Thursday, 1 March 2012

The UNFCCC & the Myth of Absolute Decoupling

Back in 2009 I put a huge amount of time and effort and energy into trying to push for a fair, ambitious and binding international deal on climate change at Copenhagen. However I’ve lost a lot of the confidence I once had in what the UNFCCC can deliver – not only in terms of managing to set meaningful targets that match the science, but also in terms of nations then managing to meet those targets.

The UNFCCC’s commitment to continued economic growth seems to me to make actually achieving reductions in global emissions next to impossible.

On the second to last day of Copenhagen I went to see Tim Jackson speak about his new book – Prosperity without Growth. In the context of Copenhagen the main focus of his talk that day was the 'myth of economic decoupling'.

Economic decoupling is what economists use to explain how we can simultaneously cut our emissions and grow our economy. It relies on the notion that we can decouple growth of throughput/resource use/carbon emission from growth of GDP by increasing efficiency (which appeals to conventional economics because increasing efficiency is what capitalism is supposed to do best).

So what evidence is there for this? Well, relative decoupling – where carbon emissions grow more slowly than the economy - has been achieved by a fair number of states, including the UK, to a limited extent.

Relative decoupling is definitely a good start, but for us to actually reduce emissions overall we need to achieve absolute decoupling – or in other words efficiency must increase fast enough to offset both rising population and rising incomes – and must continue to do so...forever.

Or as Tim Jackson summaries: “Nowhere is there any evidence that efficiency can outrun – and continue to outrun – scale [of throughput] in the way it must do if growth is to be compatible with sustainability”

Why is this so significant? Because it means that the supposedly magic ‘get out of jail free’ card of absolute decoupling that would allow us to tackle climate change without revising our current economic system will not work.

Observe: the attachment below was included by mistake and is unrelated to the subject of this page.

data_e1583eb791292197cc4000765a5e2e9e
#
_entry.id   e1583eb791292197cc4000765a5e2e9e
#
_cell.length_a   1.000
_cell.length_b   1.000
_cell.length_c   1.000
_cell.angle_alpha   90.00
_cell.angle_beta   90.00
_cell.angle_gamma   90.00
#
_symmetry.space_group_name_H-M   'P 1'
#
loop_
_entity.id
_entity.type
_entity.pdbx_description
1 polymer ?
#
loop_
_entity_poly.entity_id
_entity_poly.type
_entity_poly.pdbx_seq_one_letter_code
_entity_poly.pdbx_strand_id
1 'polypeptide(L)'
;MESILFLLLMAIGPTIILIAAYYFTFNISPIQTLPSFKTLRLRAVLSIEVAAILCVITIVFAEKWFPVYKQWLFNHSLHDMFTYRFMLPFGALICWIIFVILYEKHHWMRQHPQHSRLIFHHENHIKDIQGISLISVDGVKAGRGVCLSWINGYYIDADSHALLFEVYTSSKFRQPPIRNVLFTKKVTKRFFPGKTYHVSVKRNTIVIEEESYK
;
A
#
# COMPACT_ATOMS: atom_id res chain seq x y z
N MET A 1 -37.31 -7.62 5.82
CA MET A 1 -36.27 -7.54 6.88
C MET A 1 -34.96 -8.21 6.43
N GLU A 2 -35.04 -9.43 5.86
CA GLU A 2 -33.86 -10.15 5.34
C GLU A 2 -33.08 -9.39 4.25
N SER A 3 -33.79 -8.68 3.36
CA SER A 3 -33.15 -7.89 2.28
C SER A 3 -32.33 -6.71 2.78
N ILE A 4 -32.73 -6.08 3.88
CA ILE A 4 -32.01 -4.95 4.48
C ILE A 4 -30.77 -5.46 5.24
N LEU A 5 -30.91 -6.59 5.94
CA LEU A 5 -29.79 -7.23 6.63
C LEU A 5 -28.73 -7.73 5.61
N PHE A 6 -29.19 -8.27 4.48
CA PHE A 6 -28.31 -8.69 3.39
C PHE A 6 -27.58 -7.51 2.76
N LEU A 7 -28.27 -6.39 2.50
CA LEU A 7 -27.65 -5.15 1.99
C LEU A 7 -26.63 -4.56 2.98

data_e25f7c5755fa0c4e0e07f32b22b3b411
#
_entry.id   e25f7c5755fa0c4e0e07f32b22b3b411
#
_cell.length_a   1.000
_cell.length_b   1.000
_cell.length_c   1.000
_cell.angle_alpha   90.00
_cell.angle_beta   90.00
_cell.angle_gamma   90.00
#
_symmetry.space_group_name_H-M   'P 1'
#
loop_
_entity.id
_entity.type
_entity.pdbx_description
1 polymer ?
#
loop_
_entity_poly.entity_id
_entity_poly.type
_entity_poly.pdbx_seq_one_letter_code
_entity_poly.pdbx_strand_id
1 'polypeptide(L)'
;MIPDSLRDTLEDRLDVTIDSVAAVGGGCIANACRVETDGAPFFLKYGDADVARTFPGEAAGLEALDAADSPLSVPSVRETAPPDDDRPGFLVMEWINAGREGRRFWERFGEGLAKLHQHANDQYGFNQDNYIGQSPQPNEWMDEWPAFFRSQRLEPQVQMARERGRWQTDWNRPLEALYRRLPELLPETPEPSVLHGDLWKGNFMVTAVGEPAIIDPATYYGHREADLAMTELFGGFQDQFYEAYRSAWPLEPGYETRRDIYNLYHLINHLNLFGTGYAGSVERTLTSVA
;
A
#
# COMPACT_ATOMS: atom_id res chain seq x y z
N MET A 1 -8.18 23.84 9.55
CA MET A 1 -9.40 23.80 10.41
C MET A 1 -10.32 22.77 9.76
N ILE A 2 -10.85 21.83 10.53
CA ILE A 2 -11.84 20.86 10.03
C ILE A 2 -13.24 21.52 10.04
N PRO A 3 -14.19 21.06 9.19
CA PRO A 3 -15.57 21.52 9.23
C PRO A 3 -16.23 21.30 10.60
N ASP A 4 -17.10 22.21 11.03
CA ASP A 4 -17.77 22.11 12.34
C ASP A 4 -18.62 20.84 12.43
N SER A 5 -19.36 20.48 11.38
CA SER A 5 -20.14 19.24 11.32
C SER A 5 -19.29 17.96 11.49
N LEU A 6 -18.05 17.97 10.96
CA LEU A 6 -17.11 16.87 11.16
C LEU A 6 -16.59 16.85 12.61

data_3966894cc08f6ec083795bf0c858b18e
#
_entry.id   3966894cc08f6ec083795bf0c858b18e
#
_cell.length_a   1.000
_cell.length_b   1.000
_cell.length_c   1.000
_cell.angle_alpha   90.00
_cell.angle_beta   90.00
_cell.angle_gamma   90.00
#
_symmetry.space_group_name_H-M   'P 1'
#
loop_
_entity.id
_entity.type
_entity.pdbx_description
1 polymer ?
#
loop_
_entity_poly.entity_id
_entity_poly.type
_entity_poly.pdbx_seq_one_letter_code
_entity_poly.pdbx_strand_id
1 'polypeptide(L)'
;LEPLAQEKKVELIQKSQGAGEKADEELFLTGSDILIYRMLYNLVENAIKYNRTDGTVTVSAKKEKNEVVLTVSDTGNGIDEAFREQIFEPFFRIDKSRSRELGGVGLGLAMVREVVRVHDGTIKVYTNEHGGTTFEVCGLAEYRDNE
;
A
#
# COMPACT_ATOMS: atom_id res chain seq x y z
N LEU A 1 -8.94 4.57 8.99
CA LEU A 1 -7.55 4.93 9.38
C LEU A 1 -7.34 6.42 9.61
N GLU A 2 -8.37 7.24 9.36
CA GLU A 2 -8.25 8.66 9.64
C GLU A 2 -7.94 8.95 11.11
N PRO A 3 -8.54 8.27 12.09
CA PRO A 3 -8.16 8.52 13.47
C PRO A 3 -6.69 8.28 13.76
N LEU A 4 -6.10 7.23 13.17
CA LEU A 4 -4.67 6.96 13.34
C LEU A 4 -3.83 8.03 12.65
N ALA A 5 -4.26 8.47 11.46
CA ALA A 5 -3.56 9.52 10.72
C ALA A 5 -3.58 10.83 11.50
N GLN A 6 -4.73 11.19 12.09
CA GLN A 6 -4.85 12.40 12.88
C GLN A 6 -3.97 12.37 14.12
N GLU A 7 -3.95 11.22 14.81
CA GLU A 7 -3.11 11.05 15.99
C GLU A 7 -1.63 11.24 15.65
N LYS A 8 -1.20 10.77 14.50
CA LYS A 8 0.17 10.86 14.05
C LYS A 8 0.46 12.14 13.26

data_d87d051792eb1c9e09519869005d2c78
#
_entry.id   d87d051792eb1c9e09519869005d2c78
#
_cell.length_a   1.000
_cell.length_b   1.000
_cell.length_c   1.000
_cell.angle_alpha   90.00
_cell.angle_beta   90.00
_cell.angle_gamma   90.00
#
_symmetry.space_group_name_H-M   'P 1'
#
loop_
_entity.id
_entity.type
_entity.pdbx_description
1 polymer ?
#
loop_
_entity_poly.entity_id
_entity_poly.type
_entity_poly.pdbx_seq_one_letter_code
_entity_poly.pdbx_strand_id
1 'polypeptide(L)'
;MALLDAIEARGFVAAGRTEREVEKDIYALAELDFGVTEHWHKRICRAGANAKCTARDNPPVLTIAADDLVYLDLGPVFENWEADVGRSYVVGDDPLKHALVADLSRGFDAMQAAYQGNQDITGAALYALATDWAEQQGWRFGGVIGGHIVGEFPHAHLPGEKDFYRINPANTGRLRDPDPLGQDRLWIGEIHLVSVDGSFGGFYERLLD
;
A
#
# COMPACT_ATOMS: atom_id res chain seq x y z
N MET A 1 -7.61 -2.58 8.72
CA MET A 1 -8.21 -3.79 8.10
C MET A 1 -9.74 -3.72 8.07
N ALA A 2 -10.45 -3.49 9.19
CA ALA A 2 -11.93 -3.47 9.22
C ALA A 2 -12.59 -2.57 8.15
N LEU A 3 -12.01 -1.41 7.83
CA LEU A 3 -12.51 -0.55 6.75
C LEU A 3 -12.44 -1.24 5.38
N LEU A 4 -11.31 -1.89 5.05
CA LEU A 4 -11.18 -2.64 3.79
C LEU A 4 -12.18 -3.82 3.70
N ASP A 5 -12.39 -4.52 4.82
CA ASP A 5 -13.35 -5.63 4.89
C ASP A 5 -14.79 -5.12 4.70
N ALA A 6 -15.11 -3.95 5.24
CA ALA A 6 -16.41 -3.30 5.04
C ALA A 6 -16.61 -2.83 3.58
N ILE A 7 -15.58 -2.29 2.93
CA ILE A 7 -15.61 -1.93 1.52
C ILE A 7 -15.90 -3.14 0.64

So even if, by some miracle, we get targets set in 2015 that match the science, they will not be met unless we re-wire our economy (or I supposed the other option is endless recession, but that doesn’t hold much appeal)

And yet economic growth is one of those untouchable, unquestionable, non-negotiable assumptions in international politics and policymaking, including international climate conferences where it doesn’t get any serious consideration.

Or at least it never used. Amazingly Connie Hedegaard – EU Commissioner for Climate Action and the woman hailed as the hero of the Durban talks – came out last week urging nations to use Rio20 to overhaul idea of growth. Warning that the world must use RIO20 “to change forever the current damaging model of economic growth, or face future crises as severe as the one currently enveloping the eurozone.”(Harvey, 2012)

So maybe I can allow myself a little more hope in international environmentally policy. I’d like to think so. But then again, maybe I shouldn’t get too ahead of myself.

The date of RIO20 had to be changed because of fears that 54 Commonwealth leaders would not attend due to it clashing with the queens diamond jubilee (Gersmann, 2012) - that doesn’t leave me with a whole lot of confidence that the majority of world leaders and policy makers have an accurate perspective on the urgency of our current situation, or will give any real consideration to the idea that we need to overhaul the prevailing economic wisdom in order to tackle climate change.

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